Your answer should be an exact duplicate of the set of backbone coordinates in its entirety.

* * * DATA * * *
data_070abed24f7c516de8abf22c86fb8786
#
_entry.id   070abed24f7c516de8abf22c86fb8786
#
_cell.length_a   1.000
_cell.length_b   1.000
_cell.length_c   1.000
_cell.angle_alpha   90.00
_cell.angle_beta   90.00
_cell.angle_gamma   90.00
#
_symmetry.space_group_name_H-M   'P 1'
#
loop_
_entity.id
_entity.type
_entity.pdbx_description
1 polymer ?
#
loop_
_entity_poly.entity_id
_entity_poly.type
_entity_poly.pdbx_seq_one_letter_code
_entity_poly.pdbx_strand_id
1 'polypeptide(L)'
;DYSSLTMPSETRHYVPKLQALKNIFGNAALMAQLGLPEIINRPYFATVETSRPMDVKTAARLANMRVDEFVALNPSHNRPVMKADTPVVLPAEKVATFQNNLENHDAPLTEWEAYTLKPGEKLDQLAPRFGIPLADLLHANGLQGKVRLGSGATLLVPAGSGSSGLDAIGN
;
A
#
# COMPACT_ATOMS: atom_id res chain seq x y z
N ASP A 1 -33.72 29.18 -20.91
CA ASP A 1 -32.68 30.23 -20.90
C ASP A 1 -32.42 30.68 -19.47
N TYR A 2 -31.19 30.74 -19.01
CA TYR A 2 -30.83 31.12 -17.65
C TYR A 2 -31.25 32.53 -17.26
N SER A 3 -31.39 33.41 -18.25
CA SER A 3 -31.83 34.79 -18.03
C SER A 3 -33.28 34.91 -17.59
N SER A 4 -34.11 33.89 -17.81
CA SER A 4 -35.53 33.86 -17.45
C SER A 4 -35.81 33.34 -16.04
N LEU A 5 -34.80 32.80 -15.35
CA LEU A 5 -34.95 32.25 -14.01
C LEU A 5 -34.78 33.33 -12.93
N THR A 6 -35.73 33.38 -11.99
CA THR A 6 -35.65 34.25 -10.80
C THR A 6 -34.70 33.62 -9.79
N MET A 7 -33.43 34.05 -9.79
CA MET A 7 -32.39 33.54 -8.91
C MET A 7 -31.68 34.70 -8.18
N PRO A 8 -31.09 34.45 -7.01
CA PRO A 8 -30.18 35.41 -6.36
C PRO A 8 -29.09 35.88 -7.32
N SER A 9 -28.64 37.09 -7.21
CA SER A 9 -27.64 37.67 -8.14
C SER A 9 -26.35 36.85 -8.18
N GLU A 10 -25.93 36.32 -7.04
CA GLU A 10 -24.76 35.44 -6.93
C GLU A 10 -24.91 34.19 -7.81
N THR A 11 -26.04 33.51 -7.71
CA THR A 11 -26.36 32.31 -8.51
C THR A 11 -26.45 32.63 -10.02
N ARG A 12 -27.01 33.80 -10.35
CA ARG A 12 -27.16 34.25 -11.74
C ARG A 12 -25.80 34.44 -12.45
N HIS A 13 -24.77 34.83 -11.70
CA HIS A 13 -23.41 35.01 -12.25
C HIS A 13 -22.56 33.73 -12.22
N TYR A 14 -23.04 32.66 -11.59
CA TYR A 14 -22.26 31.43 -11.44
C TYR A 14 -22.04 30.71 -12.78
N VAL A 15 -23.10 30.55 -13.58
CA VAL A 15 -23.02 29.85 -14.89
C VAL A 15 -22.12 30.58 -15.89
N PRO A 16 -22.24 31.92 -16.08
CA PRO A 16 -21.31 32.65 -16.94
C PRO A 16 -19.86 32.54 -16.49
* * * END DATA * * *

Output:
data_070abed24f7c516de8abf22c86fb8786
#
_entry.id   070abed24f7c516de8abf22c86fb8786
#
_cell.length_a   1.000
_cell.length_b   1.000
_cell.length_c   1.000
_cell.angle_alpha   90.00
_cell.angle_beta   90.00
_cell.angle_gamma   90.00
#
_symmetry.space_group_name_H-M   'P 1'
#
loop_
_entity.id
_entity.type
_entity.pdbx_description
1 polymer ?
#
loop_
_entity_poly.entity_id
_entity_poly.type
_entity_poly.pdbx_seq_one_letter_code
_entity_poly.pdbx_strand_id
1 'polypeptide(L)'
;DYSSLTMPSETRHYVPKLQALKNIFGNAALMAQLGLPEIINRPYFATVETSRPMDVKTAARLANMRVDEFVALNPSHNRPVMKADTPVVLPAEKVATFQNNLENHDAPLTEWEAYTLKPGEKLDQLAPRFGIPLADLLHANGLQGKVRLGSGATLLVPAGSGSSGLDAIGN
;
A
#
# COMPACT_ATOMS: atom_id res chain seq x y z
N ASP A 1 -33.72 29.18 -20.91
CA ASP A 1 -32.68 30.23 -20.90
C ASP A 1 -32.42 30.68 -19.47
N TYR A 2 -31.19 30.74 -19.01
CA TYR A 2 -30.83 31.12 -17.65
C TYR A 2 -31.25 32.53 -17.26
N SER A 3 -31.39 33.41 -18.25
CA SER A 3 -31.83 34.79 -18.03
C SER A 3 -33.28 34.91 -17.59
N SER A 4 -34.11 33.89 -17.81
CA SER A 4 -35.53 33.86 -17.45
C SER A 4 -35.81 33.34 -16.04
N LEU A 5 -34.80 32.80 -15.35
CA LEU A 5 -34.95 32.25 -14.01
C LEU A 5 -34.78 33.33 -12.93
N THR A 6 -35.73 33.38 -11.99
CA THR A 6 -35.65 34.25 -10.80
C THR A 6 -34.70 33.62 -9.79
N MET A 7 -33.43 34.05 -9.79
CA MET A 7 -32.39 33.54 -8.91
C MET A 7 -31.68 34.70 -8.18
N PRO A 8 -31.09 34.45 -7.01
CA PRO A 8 -30.18 35.41 -6.36
C PRO A 8 -29.09 35.88 -7.32
N SER A 9 -28.64 37.09 -7.21
CA SER A 9 -27.64 37.67 -8.14
C SER A 9 -26.35 36.85 -8.18
N GLU A 10 -25.93 36.32 -7.04
CA GLU A 10 -24.76 35.44 -6.93
C GLU A 10 -24.91 34.19 -7.81
N THR A 11 -26.04 33.51 -7.71
CA THR A 11 -26.36 32.31 -8.51
C THR A 11 -26.45 32.63 -10.02
N ARG A 12 -27.01 33.80 -10.35
CA ARG A 12 -27.16 34.25 -11.74
C ARG A 12 -25.80 34.44 -12.45
N HIS A 13 -24.77 34.83 -11.70
CA HIS A 13 -23.41 35.01 -12.25
C HIS A 13 -22.56 33.73 -12.22
N TYR A 14 -23.04 32.66 -11.59
CA TYR A 14 -22.26 31.43 -11.44
C TYR A 14 -22.04 30.71 -12.78
N VAL A 15 -23.10 30.55 -13.58
CA VAL A 15 -23.02 29.85 -14.89
C VAL A 15 -22.12 30.58 -15.89
N PRO A 16 -22.24 31.92 -16.08
CA PRO A 16 -21.31 32.65 -16.94
C PRO A 16 -19.86 32.54 -16.49